Meningitis Information and waiver form
The meningitis vaccine waiver should be completed on the Medical/Health History form via the Students Form Tab in Gateway.
If for some reason you are unable to access the form through Gateway, please read Information about the vaccine, sign and forward the Waiver form to the Wellness Center - Health Services:
Wellness Center - Health Services
P.O. Box 1773
Carlisle, PA 17013
What is Meningitis?
Meningitis is an inflammation and infection of the lining of the brain and spinal cord caused by either a virus or bacteria.
Viral Meningitis is more common than bacterial meningitis and usually occurs in late spring and summer. Signs and symptoms of viral meningitis may include stiff neck, headache, nausea, vomiting and rash. Most cases of viral meningitis run a short, uneventful course. Since the causative agent is a virus, antibiotics are not effective. Persons who have had contact with an individual with viral meningitis do not require any treatment.
Bacterial meningitis occurs rarely and sporadically throughout the year, although outbreaks tend to occur in late winter and early spring. Bacterial meningitis in college aged students may be due to an organism called meningococcal bacteria. Because meningococcal meningitis can cause grave illness and rapidly progress to death, it requires early diagnosis and treatment. Persons who have had intimate contact with someone who has been diagnosed with meningococcal meningitis should seek immediate medical attention so they may get preventive therapy, which is a course of antibiotics.
Where does it come from and how is it transmitted?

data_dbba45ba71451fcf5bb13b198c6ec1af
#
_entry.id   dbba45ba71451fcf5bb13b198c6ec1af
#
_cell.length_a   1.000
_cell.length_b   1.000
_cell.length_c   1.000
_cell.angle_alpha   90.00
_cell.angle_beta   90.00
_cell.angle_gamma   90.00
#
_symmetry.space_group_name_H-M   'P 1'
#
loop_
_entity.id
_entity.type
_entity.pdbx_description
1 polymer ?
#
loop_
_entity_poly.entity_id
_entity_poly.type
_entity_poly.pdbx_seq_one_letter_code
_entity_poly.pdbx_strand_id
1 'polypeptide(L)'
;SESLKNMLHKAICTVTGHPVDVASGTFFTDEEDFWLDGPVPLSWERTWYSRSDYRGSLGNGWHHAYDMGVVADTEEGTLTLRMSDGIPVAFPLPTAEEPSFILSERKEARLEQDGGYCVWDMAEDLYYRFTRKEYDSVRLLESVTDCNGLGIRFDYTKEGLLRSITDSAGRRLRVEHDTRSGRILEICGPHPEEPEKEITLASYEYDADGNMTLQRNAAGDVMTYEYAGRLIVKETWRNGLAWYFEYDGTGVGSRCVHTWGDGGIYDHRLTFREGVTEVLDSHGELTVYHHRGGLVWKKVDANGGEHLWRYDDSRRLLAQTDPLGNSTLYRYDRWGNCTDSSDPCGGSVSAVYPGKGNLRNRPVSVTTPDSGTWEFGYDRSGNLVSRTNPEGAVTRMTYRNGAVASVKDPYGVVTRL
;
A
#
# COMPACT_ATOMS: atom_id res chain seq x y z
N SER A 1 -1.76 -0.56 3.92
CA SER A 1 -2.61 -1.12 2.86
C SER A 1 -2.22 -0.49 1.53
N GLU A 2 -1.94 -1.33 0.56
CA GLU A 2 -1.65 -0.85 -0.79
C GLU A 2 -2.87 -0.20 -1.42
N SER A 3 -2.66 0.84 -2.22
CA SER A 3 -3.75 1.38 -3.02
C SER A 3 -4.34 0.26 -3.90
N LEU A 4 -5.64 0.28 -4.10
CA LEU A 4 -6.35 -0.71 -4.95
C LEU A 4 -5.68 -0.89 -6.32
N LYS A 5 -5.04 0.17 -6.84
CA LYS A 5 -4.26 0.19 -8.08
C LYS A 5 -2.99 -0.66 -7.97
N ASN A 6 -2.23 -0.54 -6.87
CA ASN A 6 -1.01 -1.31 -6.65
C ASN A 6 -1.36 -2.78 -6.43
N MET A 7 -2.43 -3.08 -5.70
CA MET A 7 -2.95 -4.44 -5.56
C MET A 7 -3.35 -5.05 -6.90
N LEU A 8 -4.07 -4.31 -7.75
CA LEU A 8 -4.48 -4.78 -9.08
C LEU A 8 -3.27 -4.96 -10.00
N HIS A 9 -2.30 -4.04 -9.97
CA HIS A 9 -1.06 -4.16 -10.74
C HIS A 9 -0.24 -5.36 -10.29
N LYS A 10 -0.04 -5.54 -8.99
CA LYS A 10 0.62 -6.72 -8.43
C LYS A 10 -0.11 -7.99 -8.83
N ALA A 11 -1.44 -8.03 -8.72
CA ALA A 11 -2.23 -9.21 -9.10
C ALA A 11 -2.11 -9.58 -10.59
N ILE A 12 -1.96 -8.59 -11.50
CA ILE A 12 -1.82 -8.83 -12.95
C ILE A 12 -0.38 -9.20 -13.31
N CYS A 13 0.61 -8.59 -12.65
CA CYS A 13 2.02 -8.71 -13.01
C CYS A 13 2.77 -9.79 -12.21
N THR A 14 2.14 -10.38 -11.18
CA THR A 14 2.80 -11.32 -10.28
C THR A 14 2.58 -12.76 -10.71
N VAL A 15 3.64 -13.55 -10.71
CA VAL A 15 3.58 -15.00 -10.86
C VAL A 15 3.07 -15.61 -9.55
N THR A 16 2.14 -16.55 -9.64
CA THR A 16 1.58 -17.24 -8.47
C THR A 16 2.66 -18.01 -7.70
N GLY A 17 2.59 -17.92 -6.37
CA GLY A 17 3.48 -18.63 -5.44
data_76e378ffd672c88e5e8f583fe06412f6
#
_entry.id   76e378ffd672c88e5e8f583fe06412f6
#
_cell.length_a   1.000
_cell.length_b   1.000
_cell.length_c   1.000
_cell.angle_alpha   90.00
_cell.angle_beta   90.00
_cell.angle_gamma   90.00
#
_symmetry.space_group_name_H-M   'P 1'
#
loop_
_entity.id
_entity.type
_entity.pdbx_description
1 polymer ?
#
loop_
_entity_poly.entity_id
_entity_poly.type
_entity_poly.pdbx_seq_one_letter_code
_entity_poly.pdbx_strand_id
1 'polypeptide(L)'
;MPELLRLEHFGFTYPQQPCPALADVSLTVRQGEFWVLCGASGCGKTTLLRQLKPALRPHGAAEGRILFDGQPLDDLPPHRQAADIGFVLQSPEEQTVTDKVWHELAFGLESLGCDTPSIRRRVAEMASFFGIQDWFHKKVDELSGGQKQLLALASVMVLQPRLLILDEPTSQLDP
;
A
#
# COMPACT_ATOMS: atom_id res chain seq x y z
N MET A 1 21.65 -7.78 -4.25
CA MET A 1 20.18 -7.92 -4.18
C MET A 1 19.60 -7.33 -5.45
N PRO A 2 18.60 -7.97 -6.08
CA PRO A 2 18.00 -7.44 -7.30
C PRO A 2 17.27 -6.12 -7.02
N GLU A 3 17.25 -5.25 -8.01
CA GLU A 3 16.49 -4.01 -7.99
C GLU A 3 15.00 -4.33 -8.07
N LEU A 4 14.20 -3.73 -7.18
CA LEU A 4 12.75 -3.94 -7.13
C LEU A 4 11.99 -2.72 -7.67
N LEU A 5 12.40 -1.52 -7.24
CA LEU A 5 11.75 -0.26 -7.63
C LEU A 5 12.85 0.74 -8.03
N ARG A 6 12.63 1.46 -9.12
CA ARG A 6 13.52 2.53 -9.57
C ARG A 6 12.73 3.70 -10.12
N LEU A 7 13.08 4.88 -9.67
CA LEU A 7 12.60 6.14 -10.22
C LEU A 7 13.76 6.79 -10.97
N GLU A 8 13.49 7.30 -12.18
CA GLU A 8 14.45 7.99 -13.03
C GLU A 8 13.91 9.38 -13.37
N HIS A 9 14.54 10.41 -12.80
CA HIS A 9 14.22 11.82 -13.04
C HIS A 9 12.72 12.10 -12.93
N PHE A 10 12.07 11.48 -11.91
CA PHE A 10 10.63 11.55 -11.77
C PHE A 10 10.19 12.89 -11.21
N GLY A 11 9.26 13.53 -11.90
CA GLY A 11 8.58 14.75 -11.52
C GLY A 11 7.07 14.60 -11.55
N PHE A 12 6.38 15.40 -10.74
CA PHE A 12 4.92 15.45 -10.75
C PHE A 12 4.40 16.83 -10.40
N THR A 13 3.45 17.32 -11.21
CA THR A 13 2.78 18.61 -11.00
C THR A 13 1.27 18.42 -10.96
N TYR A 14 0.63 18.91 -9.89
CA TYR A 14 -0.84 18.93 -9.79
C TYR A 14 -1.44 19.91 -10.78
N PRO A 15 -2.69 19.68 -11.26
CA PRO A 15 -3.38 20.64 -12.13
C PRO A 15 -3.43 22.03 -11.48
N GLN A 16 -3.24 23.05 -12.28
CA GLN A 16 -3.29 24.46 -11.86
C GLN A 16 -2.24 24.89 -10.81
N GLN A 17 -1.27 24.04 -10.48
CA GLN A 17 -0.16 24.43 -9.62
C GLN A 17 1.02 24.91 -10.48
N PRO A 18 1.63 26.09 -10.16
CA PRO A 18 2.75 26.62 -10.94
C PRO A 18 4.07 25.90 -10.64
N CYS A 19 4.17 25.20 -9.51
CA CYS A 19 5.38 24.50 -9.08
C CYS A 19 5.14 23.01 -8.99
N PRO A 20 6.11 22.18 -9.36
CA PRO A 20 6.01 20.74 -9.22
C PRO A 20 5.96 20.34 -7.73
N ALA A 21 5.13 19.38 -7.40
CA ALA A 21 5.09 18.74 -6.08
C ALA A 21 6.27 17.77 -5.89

The meningococcal bacterial is found in nasal and oral secretions. People may harbor this organism, but never become ill, others get quite ill with meningitis or meningococcemia (bacterial infection of the blood) and may die. This organism can be transmitted through close personal contact such as:
• sharing drinking utensils (cup, bottle, glass, can, jug,)
• sharing the mouthpiece on a musical instrument
• sneezing or coughing on someone
• kissing on the lips
• sharing eating utensils
• sharing lipstick or chap stick
• sharing cigarettes, cigars or pipes
Other risk factors include those habits which decrease ones immune system such as:
• lack of sleep
• lack of proper nutrition
Most people who become infected simply carry the organism harmlessly, without illness, and eliminate it from the nose and throat within a short time by developing natural immunity. At any one time, up to 10% of the normal population may be found carrying meningococcus without illness or symptoms.
Very rarely, an individual may develop an illness with signs and symptoms of fever, headache, and stiff neck, sometimes with a rash or vomiting, and sometimes with fatigue or change in consciousness or awareness of their surroundings. If you experience these symptoms, you should seek immediate medical evaluation.
• Avoid contact with the nasal and oral secretions of others.